posted by cecic at 9:49 PM on December 26, 2013

Seconding treehorn's comment about your daughter's varying ability to read lines coinciding with her desire to have glasses. Have there been any concerns from her teachers about issues with her not seeing the board at school, or complaints of headaches, etc.? That was one of the signs we had with our younger one. She went from 'let's keep an eye on things' (no pun intended) to a pretty significant myopia with astigmatism in less than six months.

Definitely don't wait to call and get in as soon as possible. Unfortunately, any time I've called to get appointments with pediatric ophthalmologists, there's usually a wait (one of my kids goes to Children's Hospital of Philadelphia and the other goes to an ophthalmologist in Morristown, NJ).

Going off your website in your profile, it seems you're in NY, so I'll mention that we've also seen one in NYC on the East Side. It was many years ago, but I liked him quite a bit. He's still in practice. Memail me if you'd like his (or any other) name.

Good luck.
posted by dancinglamb at 1:10 AM on December 27, 2013

Response by poster: We have taken the fact that the kid isn't being totally straight with us into account, trust me. She could not fake a substantially thickened optic nerve, and it's highly unlikely she'd consistently fake loss of color and peripheral vision in one eye but not another. Note that the doctor said we chould be concerned about pediatric glaucoma and gave us the referral; I didn't make that up.

Can anyone address my actual question regarding what kind of timeline we're dealing with if this is, in fact, juvenile glaucoma?
posted by Andrhia at 5:42 AM on December 27, 2013

Response by poster: (Oh, and for treehorn+bunny: steroid-induced glaucoma is a thing, and we've been uneasy about it for years because of the warnings on the packaging of her topical cream.)
posted by Andrhia at 5:59 AM on December 27, 2013

Does she apply the topical steroid on or near her eye? Because it IS a thing, but it's uncommon, and the majority of cases arise from putting the steroids on the eye.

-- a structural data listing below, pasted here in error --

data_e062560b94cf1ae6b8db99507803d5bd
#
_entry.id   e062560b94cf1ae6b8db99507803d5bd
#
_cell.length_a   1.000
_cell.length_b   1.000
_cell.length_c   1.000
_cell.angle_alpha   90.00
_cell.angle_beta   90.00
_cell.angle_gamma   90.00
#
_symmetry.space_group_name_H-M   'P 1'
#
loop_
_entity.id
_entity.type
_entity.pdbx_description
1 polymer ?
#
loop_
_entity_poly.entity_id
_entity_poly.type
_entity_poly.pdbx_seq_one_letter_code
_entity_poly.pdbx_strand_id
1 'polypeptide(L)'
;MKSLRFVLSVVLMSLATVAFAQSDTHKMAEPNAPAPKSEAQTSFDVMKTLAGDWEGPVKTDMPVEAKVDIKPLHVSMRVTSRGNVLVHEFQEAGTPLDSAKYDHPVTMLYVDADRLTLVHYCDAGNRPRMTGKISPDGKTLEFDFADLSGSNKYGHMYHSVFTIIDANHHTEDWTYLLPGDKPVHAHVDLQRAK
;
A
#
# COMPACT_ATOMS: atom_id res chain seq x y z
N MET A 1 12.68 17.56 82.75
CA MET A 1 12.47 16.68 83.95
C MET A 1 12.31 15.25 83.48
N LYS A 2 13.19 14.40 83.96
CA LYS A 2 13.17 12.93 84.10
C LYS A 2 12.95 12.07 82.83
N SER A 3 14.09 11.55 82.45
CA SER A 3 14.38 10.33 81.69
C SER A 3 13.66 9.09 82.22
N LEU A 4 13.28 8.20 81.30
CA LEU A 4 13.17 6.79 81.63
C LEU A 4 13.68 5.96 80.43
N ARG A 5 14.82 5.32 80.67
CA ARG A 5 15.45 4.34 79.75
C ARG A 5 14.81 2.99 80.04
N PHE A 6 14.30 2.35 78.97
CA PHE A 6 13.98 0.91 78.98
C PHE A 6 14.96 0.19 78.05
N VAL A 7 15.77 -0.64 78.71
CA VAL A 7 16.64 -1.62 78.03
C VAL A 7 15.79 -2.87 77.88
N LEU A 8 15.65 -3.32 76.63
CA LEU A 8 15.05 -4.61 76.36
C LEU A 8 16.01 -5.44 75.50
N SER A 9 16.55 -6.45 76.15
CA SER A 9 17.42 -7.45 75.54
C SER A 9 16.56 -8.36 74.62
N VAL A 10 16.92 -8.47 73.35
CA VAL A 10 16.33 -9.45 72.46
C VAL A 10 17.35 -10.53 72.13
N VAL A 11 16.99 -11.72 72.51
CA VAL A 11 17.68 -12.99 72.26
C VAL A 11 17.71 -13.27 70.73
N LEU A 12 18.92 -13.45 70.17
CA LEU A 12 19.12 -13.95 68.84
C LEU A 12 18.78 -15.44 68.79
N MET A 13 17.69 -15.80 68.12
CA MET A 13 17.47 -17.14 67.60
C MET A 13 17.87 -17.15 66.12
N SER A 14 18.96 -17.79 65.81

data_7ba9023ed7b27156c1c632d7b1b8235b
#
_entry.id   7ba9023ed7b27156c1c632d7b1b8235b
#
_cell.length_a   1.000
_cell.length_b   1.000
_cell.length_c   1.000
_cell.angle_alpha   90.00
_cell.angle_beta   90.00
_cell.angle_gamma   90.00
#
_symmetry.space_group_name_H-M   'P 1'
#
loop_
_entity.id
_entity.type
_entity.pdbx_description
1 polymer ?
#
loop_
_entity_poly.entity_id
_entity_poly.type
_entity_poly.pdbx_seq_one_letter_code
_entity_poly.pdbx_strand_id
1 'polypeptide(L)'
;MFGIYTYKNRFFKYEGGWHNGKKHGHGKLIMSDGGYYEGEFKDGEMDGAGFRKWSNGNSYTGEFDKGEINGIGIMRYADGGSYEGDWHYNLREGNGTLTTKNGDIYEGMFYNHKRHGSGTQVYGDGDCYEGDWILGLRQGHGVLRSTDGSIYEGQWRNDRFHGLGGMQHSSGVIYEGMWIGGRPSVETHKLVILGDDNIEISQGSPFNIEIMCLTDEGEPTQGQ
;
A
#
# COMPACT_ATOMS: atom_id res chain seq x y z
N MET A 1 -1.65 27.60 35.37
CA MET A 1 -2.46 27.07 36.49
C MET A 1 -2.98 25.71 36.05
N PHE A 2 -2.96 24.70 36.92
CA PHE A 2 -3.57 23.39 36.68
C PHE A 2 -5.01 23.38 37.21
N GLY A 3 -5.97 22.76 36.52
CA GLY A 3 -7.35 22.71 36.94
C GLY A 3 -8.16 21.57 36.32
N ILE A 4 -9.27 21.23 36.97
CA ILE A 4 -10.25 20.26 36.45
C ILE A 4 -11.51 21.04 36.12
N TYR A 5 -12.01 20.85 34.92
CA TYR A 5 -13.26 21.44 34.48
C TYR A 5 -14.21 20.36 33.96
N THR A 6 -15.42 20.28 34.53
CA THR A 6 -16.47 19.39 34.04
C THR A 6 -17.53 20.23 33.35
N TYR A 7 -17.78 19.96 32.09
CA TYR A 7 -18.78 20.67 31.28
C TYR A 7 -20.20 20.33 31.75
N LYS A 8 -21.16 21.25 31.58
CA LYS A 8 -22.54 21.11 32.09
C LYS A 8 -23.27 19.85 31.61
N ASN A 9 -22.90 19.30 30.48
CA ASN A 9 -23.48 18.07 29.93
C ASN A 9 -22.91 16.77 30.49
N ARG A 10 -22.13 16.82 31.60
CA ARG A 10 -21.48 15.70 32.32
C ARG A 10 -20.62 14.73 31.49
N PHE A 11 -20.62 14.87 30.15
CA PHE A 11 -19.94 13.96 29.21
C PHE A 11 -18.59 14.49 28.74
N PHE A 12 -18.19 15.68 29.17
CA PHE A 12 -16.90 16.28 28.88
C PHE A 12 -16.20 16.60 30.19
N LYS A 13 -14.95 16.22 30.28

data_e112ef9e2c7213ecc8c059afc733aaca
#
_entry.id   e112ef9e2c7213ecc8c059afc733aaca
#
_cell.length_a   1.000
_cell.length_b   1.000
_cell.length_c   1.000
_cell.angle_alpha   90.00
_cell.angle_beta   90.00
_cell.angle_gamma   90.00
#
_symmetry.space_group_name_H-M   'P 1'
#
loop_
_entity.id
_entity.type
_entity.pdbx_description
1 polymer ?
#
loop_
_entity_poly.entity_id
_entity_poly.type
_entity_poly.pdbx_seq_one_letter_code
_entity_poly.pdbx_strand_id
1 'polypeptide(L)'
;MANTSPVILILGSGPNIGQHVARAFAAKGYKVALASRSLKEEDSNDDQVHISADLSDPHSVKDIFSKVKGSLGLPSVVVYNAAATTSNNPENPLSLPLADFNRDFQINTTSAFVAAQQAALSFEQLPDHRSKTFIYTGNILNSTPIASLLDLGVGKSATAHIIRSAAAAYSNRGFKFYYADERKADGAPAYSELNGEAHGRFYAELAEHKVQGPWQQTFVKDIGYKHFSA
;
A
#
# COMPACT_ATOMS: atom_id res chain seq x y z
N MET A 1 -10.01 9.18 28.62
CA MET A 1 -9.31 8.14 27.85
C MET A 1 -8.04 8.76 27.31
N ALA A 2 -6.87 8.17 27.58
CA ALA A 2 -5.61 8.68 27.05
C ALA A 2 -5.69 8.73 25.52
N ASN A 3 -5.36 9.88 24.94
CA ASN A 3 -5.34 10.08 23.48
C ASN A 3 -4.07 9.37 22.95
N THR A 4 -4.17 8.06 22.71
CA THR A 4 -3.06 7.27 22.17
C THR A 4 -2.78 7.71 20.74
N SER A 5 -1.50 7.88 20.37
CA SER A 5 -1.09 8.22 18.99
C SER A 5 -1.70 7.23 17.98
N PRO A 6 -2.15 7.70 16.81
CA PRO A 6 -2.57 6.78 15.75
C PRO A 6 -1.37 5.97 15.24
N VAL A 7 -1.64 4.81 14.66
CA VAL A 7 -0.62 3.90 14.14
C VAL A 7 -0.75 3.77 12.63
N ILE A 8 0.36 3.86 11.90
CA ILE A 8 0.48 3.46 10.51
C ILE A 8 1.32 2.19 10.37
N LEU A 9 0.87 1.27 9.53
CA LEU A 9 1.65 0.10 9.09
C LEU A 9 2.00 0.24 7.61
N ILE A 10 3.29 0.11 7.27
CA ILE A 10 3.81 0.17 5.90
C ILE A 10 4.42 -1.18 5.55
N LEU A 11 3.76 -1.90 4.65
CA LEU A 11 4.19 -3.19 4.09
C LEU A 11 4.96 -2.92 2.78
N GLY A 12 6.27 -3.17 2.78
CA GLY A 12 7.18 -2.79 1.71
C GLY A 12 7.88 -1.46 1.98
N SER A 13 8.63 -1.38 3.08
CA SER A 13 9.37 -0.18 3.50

There are a few resources available to you outside of Metafilter that can provide professional answers to your question about how long is OK to wait:
- the optometrist your daughter already saw
- the office of the pediatric ophthalmologist (typically doctors' offices triage patients for appointments and they can give you an indication of how urgent a suspicion of juvenile glaucoma is)
- the nurses' hotline that is probably listed on the back of your insurance card. It seems to me the question is do we need to go to urgent care vs. can we wait ~6 days, and the nurses' hotline exists to help you make those decisions.
posted by telegraph at 6:17 AM on December 27, 2013

If your insurance company is anything like mine, the danger in having medical procedures in the first two weeks of the year isn't that the procedures won't be covered; you should have the full scope of your coverage beginning the moment your new plan goes into effect. The danger is that they won't have their act together, paperwork-wise, so they may reject a claim and have to have it resubmitted, and you may end up having to pay out of pocket and get reimbursed weeks or months later, and you may spend hours on the phone coordinating with them. Basically, it may be a big hassle for you and for the company. And that's especially true when you're switching insurance, because even though pre-existing conditions aren't really a concern anymore, there may still be a fight between the two companies about who is responsible for which bills, another hassle. Or, it may be that they're on top of things, and you have zero issue. But the risk you take isn't about your coverage, it's about how much of your time you'll have to spend getting that coverage to actually pay the bills it's supposed to pay.

If you are worried and upset enough to be willing to take the risk that payment will be a hassle, get it checked out right away. You sound worried, and you sound as though you'd prefer to get this looked at as soon as possible. And even though I think people have given you good reasons to believe that there may be less serious explanations for your daughter's symptoms, I also think it's totally reasonable for you to be impatient and upset when you hear that there may be a problem with your child's vision. So I think, assuming that you can confirm that you do, in fact, have full coverage from the new company beginning right away on January 1, that it would be totally reasonable for you to make the soonest appointment you can once the new year starts.